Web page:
The City of Prescott recently learned of offensive and abhorrent signs posted at a local business. We absolutely reject the message on the signs, and similar rhetoric, however the City is bound to uphold the Constitutional rights of all citizens.
City Code inspectors spoke with the manager of the establishment, who moved the signs from the City sidewalk to their private property, but insisted on keeping the content as is.
The City is unable to regulate the content of signs on private property, regardless of how repugnant the content may be. These types of signs are considered temporary, and in accordance with city code, are allowed to remain in place for up to 90 days.
Speech regardless of how offensive, is protected by the 1st Amendment, and the owner of the sign has the same protections as the news media, demonstrators or those on social media.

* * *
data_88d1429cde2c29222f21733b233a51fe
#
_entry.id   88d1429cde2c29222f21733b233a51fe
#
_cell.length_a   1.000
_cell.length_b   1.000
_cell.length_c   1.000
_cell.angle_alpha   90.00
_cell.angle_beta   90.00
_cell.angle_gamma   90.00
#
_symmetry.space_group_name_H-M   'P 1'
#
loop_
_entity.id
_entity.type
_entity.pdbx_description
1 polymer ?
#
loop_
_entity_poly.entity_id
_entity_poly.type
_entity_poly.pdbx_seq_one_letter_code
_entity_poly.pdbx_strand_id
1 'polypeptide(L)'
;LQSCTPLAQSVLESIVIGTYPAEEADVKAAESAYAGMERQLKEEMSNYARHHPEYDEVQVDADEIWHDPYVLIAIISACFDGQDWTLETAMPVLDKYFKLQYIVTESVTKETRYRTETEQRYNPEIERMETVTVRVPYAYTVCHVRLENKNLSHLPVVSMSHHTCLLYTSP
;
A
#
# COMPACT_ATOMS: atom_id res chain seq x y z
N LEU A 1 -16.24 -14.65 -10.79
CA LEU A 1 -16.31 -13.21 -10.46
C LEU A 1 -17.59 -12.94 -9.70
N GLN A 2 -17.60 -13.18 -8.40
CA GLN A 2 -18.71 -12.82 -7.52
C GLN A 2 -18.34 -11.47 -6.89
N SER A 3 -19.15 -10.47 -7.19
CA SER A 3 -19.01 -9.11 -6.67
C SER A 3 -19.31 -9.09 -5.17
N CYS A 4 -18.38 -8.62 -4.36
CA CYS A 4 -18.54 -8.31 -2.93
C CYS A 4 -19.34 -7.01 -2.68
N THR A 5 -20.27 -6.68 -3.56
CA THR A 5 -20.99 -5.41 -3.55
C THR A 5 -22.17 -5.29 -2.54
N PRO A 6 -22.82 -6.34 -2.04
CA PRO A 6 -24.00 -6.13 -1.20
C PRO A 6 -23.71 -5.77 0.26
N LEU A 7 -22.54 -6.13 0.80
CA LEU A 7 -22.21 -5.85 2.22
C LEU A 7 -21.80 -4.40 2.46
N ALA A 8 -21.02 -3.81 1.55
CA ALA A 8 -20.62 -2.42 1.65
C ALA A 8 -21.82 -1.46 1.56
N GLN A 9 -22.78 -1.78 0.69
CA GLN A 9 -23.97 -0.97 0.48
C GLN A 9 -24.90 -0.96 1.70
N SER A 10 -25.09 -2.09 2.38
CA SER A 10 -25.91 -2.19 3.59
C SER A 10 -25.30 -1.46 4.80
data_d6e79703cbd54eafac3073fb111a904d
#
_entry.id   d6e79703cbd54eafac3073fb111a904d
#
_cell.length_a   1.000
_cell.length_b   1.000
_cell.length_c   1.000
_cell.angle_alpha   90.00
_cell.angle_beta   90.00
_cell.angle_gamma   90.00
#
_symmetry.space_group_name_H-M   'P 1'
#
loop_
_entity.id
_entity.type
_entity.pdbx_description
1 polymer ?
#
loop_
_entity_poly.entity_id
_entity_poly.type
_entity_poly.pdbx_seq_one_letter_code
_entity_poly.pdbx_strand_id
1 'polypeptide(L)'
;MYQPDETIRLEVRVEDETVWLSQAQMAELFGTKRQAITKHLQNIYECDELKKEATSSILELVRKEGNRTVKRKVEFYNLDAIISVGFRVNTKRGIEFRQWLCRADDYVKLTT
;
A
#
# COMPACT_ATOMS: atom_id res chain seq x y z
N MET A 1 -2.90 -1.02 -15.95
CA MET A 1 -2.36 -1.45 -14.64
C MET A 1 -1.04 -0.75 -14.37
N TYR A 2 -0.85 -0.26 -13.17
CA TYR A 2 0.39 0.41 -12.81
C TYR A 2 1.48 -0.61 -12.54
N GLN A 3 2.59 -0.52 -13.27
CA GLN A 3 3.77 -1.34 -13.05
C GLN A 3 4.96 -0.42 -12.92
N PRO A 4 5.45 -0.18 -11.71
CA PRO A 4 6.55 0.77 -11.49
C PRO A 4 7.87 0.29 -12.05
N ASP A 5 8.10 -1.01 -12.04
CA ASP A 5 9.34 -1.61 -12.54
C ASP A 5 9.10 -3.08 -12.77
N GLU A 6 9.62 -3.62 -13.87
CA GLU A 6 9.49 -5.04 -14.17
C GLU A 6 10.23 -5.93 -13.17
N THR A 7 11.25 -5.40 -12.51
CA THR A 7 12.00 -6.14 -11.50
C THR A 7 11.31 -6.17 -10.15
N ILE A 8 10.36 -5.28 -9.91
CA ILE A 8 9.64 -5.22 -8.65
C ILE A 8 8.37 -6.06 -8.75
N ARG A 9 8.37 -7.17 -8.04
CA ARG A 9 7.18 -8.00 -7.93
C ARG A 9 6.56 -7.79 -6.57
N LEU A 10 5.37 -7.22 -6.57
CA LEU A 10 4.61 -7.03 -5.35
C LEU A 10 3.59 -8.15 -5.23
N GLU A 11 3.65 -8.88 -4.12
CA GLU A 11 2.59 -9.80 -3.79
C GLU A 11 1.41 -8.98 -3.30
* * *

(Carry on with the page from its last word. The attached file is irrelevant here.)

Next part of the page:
Over the past several years, the City of Prescott has supported events that encourage dialogue and understanding, including most recently, the virtual celebration of Dr. Martin Luther King, Jr. Other events sponsored by the City include a virtual town hall for teens, entitled Better Together, where local youth discussed raced, diversity and inclusion together in a professionally facilitated event. The Mayor continues dialogue with groups and citizens who are concerned about these matters.
The City of Prescott embraces, welcomes, supports and serves people of all backgrounds within the community and city organization. We champion diversity and welcome individual perspectives, backgrounds and opinions. In December of 2019, Mayor Greg Mengarelli and City Council Prescott received the Civic and Community Conscience Award from the NAACP Arizona State Conference. The City will be engaging in racial sensitivity training for our entire staff in the coming year.
[Editor’s note: The two signs in question were in a Twitter post and are shown below.]